VI. These considerations should not lie beyond the purview of the economist. But they must be relegated to their right perspective. If I may be allowed to appropriate the term speculation for the activity of forecasting the psychology of the market, and the term enterprise for the activity of forecasting the prospective yield of assets over their whole life, it is by no means always the case that speculation predominates over enterprise. As the organisation of investment markets improves, the risk of the predominance of speculation does, however, increase. In one of the greatest investment markets in the world, namely, New York, the influence of speculation (in the above sense) is enormous. Even outside the field of finance, Americans are apt to be unduly interested in discovering what average opinion believes average opinion to be; and this national weakness finds its nemesis in the stock market. It is rare, one is told, for an American to invest, as many Englishmen still do, “for income”; and he will not readily purchase an investment except in the hope of capital appreciation. This is only another way of saying that, when he purchases an investment, the American is attaching his hopes, not so much to its prospective yield, as to a favourable change in the conventional basis of valuation, i.e. that he is, in the above sense, a speculator. Speculators may do no harm as bubbles on a steady stream of enterprise. But the position is serious when enterprise becomes the bubble on a whirlpool of speculation. When the capital development of a country becomes a by-product of the activities of a casino, the job is likely to be ill-done. The measure of success attained by Wall Street, regarded as an institution of which the proper social purpose is to direct new investment into the most profitable channels in terms of future yield, cannot be claimed as one of the outstanding triumphs of laissez-faire capitalism — which is not surprising, if I am right in thinking that the best brains of Wall Street have been in fact directed towards a different object.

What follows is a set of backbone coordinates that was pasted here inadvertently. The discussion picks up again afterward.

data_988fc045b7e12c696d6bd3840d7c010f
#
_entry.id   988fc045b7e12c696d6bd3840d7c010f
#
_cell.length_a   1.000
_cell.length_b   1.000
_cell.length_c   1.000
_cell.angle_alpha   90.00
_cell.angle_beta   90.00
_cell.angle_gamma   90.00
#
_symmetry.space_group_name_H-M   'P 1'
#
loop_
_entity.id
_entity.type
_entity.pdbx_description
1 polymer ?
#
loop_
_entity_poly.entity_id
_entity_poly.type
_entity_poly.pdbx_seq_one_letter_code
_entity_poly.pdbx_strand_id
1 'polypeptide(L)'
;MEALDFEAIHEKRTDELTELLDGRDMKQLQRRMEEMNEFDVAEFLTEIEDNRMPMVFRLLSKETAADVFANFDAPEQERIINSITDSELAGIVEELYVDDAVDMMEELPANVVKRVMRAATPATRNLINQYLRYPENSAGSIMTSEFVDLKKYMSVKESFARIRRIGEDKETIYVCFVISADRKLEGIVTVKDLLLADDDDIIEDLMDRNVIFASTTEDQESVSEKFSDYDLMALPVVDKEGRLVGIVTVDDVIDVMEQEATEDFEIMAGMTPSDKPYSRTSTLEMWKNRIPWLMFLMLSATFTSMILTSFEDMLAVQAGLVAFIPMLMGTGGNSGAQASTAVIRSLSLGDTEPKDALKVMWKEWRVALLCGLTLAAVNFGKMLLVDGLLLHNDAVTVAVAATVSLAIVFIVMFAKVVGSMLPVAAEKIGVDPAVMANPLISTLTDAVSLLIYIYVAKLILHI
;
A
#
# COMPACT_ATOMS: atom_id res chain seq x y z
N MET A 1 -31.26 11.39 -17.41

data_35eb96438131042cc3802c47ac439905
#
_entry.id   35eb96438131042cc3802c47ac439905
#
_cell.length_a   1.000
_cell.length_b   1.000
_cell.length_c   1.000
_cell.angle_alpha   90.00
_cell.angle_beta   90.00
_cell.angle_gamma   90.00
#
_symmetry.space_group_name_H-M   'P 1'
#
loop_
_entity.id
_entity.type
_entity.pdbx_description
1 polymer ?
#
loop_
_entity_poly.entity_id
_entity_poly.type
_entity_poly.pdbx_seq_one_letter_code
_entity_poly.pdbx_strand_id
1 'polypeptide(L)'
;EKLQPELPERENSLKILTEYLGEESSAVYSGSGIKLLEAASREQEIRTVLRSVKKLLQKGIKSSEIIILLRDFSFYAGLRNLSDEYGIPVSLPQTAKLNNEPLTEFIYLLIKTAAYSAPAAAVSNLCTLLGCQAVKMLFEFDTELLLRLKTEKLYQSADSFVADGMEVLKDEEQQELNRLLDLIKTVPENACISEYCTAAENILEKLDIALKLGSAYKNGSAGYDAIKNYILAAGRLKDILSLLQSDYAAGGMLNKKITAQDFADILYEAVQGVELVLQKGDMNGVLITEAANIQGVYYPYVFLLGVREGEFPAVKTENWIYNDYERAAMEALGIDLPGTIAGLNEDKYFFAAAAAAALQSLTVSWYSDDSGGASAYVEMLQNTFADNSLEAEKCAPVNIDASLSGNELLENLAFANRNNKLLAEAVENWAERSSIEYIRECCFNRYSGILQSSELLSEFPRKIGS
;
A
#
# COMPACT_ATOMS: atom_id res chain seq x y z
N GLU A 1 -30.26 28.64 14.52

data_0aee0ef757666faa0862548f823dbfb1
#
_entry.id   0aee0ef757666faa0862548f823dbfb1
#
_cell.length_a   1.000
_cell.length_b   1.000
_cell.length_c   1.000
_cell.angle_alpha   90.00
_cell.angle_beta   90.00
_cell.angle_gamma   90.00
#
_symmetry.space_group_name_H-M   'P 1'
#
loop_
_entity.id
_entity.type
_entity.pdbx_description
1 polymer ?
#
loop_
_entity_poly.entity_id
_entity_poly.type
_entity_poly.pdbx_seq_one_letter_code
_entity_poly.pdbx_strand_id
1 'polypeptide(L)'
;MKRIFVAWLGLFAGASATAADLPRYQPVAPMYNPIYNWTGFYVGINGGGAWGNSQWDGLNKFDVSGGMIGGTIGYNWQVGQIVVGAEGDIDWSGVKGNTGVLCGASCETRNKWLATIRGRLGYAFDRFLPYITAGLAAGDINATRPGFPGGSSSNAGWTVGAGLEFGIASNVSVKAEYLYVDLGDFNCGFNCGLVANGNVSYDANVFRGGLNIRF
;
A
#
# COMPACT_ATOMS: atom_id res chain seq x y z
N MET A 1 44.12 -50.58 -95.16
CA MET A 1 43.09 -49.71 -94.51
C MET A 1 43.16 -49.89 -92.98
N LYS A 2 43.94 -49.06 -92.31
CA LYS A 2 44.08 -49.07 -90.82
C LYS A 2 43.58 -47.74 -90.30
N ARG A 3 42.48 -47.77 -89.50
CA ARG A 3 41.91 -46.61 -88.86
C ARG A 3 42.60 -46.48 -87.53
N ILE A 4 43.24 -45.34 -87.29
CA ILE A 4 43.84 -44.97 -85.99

These tendencies are a scarcely avoidable outcome of our having successfully organised “liquid” investment markets. It is usually agreed that casinos should, in the public interest, be inaccessible and expensive. And perhaps the same is true of Stock Exchanges. That the sins of the London Stock Exchange are less than those of Wall Street may be due, not so much to differences in national character, as to the fact that to the average Englishman Throgmorton Street is, compared with Wall Street to the average American, inaccessible and very expensive. The jobber’s “turn”, the high brokerage charges and the heavy transfer tax payable to the Exchequer, which attend dealings on the London Stock Exchange, sufficiently diminish the liquidity of the market (although the practice of fortnightly accounts operates the other way) to rule out a large proportion of the transactions characteristic of Wall Street.[5] The introduction of a substantial Government transfer tax on all transactions might prove the most serviceable reform available, with a view to mitigating the predominance of speculation over enterprise in the United States.